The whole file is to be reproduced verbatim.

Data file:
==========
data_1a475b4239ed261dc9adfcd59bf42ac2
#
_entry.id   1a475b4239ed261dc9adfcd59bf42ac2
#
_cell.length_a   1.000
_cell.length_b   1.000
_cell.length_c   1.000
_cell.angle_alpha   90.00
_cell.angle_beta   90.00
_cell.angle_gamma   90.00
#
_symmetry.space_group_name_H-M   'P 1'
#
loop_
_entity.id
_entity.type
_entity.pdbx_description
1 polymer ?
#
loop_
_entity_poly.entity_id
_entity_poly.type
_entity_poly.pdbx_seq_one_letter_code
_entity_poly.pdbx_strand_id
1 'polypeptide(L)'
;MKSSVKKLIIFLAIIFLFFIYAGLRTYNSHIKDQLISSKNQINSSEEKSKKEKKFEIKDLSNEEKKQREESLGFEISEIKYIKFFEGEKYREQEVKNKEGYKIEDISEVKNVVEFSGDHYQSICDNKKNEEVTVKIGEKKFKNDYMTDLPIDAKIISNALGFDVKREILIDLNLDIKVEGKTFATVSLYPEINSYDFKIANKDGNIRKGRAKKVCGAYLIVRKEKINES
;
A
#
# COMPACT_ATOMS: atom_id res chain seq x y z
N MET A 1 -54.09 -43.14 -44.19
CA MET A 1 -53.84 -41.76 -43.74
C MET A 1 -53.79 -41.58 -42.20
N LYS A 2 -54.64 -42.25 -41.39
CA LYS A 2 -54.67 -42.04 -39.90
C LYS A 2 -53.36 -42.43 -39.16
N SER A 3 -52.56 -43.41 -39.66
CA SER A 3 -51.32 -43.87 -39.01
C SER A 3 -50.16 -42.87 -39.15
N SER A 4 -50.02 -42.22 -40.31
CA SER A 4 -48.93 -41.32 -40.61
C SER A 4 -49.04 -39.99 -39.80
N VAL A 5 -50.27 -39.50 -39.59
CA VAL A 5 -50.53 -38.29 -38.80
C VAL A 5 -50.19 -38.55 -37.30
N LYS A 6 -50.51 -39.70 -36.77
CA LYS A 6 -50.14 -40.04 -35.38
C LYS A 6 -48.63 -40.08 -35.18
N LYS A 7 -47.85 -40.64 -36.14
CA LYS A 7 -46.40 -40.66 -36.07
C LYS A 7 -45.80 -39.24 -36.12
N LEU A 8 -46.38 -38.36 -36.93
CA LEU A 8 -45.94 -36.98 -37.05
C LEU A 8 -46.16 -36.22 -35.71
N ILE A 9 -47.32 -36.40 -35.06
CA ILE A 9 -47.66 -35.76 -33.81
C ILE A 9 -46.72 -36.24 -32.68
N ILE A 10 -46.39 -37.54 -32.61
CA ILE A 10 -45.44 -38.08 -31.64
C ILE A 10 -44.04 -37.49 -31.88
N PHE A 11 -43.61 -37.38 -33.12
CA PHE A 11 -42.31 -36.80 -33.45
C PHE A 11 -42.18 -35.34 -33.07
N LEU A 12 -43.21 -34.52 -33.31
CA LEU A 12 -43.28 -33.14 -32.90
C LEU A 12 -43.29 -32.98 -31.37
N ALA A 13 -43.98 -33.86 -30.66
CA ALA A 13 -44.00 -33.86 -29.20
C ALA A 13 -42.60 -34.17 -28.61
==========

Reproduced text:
data_1a475b4239ed261dc9adfcd59bf42ac2
#
_entry.id   1a475b4239ed261dc9adfcd59bf42ac2
#
_cell.length_a   1.000
_cell.length_b   1.000
_cell.length_c   1.000
_cell.angle_alpha   90.00
_cell.angle_beta   90.00
_cell.angle_gamma   90.00
#
_symmetry.space_group_name_H-M   'P 1'
#
loop_
_entity.id
_entity.type
_entity.pdbx_description
1 polymer ?
#
loop_
_entity_poly.entity_id
_entity_poly.type
_entity_poly.pdbx_seq_one_letter_code
_entity_poly.pdbx_strand_id
1 'polypeptide(L)'
;MKSSVKKLIIFLAIIFLFFIYAGLRTYNSHIKDQLISSKNQINSSEEKSKKEKKFEIKDLSNEEKKQREESLGFEISEIKYIKFFEGEKYREQEVKNKEGYKIEDISEVKNVVEFSGDHYQSICDNKKNEEVTVKIGEKKFKNDYMTDLPIDAKIISNALGFDVKREILIDLNLDIKVEGKTFATVSLYPEINSYDFKIANKDGNIRKGRAKKVCGAYLIVRKEKINES
;
A
#
# COMPACT_ATOMS: atom_id res chain seq x y z
N MET A 1 -54.09 -43.14 -44.19
CA MET A 1 -53.84 -41.76 -43.74
C MET A 1 -53.79 -41.58 -42.20
N LYS A 2 -54.64 -42.25 -41.39
CA LYS A 2 -54.67 -42.04 -39.90
C LYS A 2 -53.36 -42.43 -39.16
N SER A 3 -52.56 -43.41 -39.66
CA SER A 3 -51.32 -43.87 -39.01
C SER A 3 -50.16 -42.87 -39.15
N SER A 4 -50.02 -42.22 -40.31
CA SER A 4 -48.93 -41.32 -40.61
C SER A 4 -49.04 -39.99 -39.80
N VAL A 5 -50.27 -39.50 -39.59
CA VAL A 5 -50.53 -38.29 -38.80
C VAL A 5 -50.19 -38.55 -37.30
N LYS A 6 -50.51 -39.70 -36.77
CA LYS A 6 -50.14 -40.04 -35.38
C LYS A 6 -48.63 -40.08 -35.18
N LYS A 7 -47.85 -40.64 -36.14
CA LYS A 7 -46.40 -40.66 -36.07
C LYS A 7 -45.80 -39.24 -36.12
N LEU A 8 -46.38 -38.36 -36.93
CA LEU A 8 -45.94 -36.98 -37.05
C LEU A 8 -46.16 -36.22 -35.71
N ILE A 9 -47.32 -36.40 -35.06
CA ILE A 9 -47.66 -35.76 -33.81
C ILE A 9 -46.72 -36.24 -32.68
N ILE A 10 -46.39 -37.54 -32.61
CA ILE A 10 -45.44 -38.08 -31.64
C ILE A 10 -44.04 -37.49 -31.88
N PHE A 11 -43.61 -37.38 -33.12
CA PHE A 11 -42.31 -36.80 -33.45
C PHE A 11 -42.18 -35.34 -33.07
N LEU A 12 -43.21 -34.52 -33.31
CA LEU A 12 -43.28 -33.14 -32.90
C LEU A 12 -43.29 -32.98 -31.37
N ALA A 13 -43.98 -33.86 -30.66
CA ALA A 13 -44.00 -33.86 -29.20
C ALA A 13 -42.60 -34.17 -28.61